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Level: Beginner
Length: 30 mi (48.3 km)
Surface: Singletrack
Configuration: Network
Elevation: +855/ -874 ft
Total: 45 riders

Mountain Biking Soapstone Natural Area

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#239 of 1,353 mountain bike trails in Colorado
#2,024 in the world

Soapstone is a brand new trail network owned and managed by the City of Fort Collins. Currently there are 30+ miles of trails when you include the adjacent Red Mountain Open Space (Larimer County), and Big Hole Open Space (Cheyenne) all of which are connected.

A storm chased me out but I was able to do the Mahogany Trail and Mahogany Loop (access from upper lot) -- these are fun and flowy, with less rock than we are used to here in FC. None of the climbs are extended, and each climb seems to top out on a ridge with awesome views to the south and west. Switchbacks are manageable and I did not need to dismount at all during the ride. The loop is about 3.3 miles and the "trail" which takes you to the loop is about 1.8 miles.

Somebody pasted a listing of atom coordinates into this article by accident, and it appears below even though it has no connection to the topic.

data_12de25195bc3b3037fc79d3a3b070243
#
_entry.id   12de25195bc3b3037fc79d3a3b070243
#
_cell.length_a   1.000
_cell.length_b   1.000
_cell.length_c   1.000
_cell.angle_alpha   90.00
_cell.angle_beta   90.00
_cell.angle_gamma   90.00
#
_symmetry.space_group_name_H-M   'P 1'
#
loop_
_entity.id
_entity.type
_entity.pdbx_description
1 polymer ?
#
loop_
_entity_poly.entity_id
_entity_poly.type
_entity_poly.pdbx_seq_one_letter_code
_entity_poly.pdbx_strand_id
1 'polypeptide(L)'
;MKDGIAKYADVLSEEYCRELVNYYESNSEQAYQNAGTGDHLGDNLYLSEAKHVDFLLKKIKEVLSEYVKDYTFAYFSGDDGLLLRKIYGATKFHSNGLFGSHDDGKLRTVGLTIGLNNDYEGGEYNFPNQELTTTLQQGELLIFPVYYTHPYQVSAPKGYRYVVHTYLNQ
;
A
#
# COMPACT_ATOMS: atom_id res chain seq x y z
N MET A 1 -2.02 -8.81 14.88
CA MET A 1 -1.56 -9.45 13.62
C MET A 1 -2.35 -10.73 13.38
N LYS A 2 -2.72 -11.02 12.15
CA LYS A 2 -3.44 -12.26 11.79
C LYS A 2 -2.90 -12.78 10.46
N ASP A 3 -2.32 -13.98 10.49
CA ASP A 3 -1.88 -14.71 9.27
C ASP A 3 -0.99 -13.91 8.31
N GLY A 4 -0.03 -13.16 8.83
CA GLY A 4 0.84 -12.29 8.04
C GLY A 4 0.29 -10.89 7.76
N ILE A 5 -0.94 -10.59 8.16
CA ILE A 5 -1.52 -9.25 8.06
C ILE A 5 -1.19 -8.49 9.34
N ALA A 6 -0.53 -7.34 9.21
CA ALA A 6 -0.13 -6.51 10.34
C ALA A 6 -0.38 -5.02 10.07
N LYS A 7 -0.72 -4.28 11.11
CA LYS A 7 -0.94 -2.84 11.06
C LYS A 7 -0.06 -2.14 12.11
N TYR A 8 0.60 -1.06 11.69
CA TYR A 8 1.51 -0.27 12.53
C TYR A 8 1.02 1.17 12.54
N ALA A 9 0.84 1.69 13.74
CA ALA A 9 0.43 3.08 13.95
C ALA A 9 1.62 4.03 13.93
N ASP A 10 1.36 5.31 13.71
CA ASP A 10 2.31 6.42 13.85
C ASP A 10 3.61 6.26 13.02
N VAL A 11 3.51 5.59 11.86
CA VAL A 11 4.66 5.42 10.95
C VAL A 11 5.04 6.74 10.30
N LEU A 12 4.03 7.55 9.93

I also rode the Canyon trail from Mahogany East -- got about a mile and a half before I had to cruise out to beat a storm, but what I saw of Canyon it is beginner doubletrack (an old service road?) -- a bit sandy in spots, but not rocky. Canyon will connect to Cheyenne Rim, which a Ranger had told me has amazing views.

A route the ranger recommended is (from the lower lot) Cheyenne Rim N to Canyon E to Mahogany S to Pronghorn S. Sounds like a great loop -- that's next for me. You can find a map on the city's natural areas website.

First added by wonderbread on Jun 12, 2009. Last updated Apr 28, 2020. → add an update
Before you go
  • Drinking water: unknown
  • Lift service: unknown
  • Night riding: unknown
  • Pump track: unknown
  • Restrooms: unknown
  • Fat bike grooming: unknown
  • E-bikes allowed: unknown
  • Fee required: unknown
This trail information is user-generated. Help improve this information by suggesting a correction.
Getting there